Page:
I inhaled her sweet newborn scent and stroked the soft skin of her cheek. Her eyes were heavy with sleep, her belly full. She made soft breathing noises that let me know she was content. My heart stuttered and stopped, filled with love for this tiny monkey-space alien, as her father called her. As her breathing deepened into sleep, I thought about our next steps. My body, after a second difficult delivery, was done having kids. It was time. So I started praying for her or him–the child that would come not through my body, but would be grafted into our family via adoption.

When we first started the adoption process I had no idea where we were headed. Our biological children were 20 months and a few days old. I liked the glamor of international adoption, but I also had a heart for kids in foster care. So my husband and I—with me prompting and pulling—started taking foster care classes. It was our foray into orphan care while we figured out what adoption meant for our family.

A few months later my sister moved in with us for a short time, in between wrapping up an internship in Canada and moving overseas. She started asking me questions like, “If I find a baby in six months that’s an orphan, will you take it?” I don’t know how anyone could say no to that. And this desire was birthed in my heart to be intimately connected with the country my sister was living in.

Uganda. I had no idea if it was even possible to adopt from there so I started researching. I stumbled across two agencies that had Uganda adoption programs. Two weeks later we met a family who had just brought their son home. I invited myself over and just pounded them with questions. I asked about any kids they knew about or orphanages they would recommend. It would be nearly three years later when we stepped off the plane with our daughter—three years of heartache and waiting and disappointment.

God whispered two verses to my heart that I clung to during this time. The first is from Proverbs, “The heart of man plans his ways but the Lord establishes his steps” (16:9). I knew that as Doug and I walked this journey, as long as we were sensitive to the working of the Holy Spirit, that our steps were secure. There were many times I felt like a chicken with my head cut off, just running around in circles, taking erratic steps that didn’t pan out. It was frustrating as hell. All I wanted was to love an orphan and why, why, WHY was it not happening?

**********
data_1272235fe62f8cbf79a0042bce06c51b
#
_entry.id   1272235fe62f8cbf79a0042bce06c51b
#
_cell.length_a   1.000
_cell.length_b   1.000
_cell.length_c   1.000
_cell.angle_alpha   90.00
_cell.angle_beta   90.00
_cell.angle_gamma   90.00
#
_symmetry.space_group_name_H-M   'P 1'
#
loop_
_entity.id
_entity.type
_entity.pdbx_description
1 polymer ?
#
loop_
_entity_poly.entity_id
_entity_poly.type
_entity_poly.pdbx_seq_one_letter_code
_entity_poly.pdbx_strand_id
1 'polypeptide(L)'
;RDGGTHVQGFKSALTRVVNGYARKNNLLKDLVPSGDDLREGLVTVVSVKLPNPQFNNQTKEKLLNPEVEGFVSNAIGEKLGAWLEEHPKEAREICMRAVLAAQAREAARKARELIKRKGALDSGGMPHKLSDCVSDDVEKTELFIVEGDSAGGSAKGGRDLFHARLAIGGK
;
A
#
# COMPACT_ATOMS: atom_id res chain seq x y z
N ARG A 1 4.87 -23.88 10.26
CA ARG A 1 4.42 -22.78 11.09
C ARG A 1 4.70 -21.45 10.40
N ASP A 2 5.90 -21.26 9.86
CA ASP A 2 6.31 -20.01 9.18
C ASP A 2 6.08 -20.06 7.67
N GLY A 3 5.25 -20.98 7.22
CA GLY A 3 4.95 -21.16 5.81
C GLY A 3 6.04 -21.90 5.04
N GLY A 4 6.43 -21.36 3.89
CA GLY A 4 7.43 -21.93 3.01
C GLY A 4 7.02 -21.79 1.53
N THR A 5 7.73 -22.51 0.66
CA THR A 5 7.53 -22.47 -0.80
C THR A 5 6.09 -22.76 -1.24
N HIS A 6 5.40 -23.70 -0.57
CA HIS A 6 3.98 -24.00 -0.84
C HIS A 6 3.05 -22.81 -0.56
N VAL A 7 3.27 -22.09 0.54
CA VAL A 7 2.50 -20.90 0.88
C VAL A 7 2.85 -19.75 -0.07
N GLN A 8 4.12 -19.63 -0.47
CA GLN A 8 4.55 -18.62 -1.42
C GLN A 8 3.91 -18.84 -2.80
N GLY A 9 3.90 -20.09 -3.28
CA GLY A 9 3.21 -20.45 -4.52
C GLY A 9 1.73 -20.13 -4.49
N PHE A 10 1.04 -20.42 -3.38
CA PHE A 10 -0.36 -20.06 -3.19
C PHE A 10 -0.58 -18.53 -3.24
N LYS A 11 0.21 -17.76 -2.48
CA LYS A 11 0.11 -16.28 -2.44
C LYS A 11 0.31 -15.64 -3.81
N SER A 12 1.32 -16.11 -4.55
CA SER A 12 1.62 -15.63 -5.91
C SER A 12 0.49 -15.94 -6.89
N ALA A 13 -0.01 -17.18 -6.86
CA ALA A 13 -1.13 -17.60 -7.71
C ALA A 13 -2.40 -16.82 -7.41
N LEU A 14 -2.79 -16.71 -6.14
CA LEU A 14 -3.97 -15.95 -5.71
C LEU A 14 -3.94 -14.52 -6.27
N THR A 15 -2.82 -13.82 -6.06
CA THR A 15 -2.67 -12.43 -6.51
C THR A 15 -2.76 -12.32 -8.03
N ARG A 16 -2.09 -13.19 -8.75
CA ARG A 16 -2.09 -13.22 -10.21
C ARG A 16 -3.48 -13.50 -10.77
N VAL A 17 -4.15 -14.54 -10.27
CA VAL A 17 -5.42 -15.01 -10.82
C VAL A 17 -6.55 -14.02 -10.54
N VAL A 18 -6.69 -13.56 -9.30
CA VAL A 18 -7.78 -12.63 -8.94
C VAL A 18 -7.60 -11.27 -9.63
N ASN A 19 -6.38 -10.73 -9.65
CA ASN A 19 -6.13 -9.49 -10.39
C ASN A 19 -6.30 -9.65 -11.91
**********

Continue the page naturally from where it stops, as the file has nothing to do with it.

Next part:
But again and again these words comforted my heart, reminding me that God was directing my husband and me to the completion of our family. This was his plan, not ours. All I had to do was plan to the extent of wise counsel and pick up my feet, one after the other.

Even after we found her, were matched, had all our paperwork ready to go it was still nine months before we got a court date and three months before we could fly over to be with her.  It was a year of her being sick as a dog, knowing that we had everything she needed right here. And then it still took two months in country to get everything finalized.  The second verse, which was all I could muster up on some days, was from Proverbs 3:5-6, “Trust in the Lord with all your heart, and lean not on your own understanding, in all your ways acknowledge him, and he will make your paths straight.” Again, that sense of walking forward, picking up my feet in obedience, and trusting God to bring me through. It became my mantra. Things were so cloudy sometimes that I couldn’t see straight through to the end. And even after we were supposed to be on the downhill slope, things were murky and unclear.

But the God who knit Matthew and Kyler in my womb, who brought them forth out of me, was continuing to knit us together as a family. It required trust on my end–trust in my husband to lead us through this and trust in my God who was bringing this about. His voice filled my heart and mind, continually declaring, “Pick up your feet, Sarah. Pick up your feet. Follow me, even when you don’t see where you’re stepping. Trust me to smooth out the questions and lead you.”

All I did for three or four years was read, dream, and plan. I asked questions anytime I had the opportunity. I listened to people’s stories. I met with families who were in the process, or had finally brought their kids home. Anytime I felt a stirring in my heart, I explored that option. I researched, read, and then talked to Doug about what I had I found. Eventually our steps took us to Uganda and our ten year old daughter. Definitely not part of our plan, but there was no doubting what God set before us.

I feel like every adoption story is filled with waiting, anticipation, and flexibility. There are surprises–good and bad–all throughout the journey. That’s why I needed those verses. This whole process was so different from what I imagined when I prayed that first hesitant prayer, holding Kyler when she was only a few days old. I needed to know that I was never alone and just as I held that tiny baby and nurtured her, God was holding me and leading me. I was not alone. He was directing our steps from that very first moment.


Sarah Drinka lives, reads, and writes in Austin, TX. She also mothers three and occasionally gets to date her husband. She blogs over at mostly about adoption, human trafficking, Jesus, and general life things with which she wrestles.

Jamie Ivey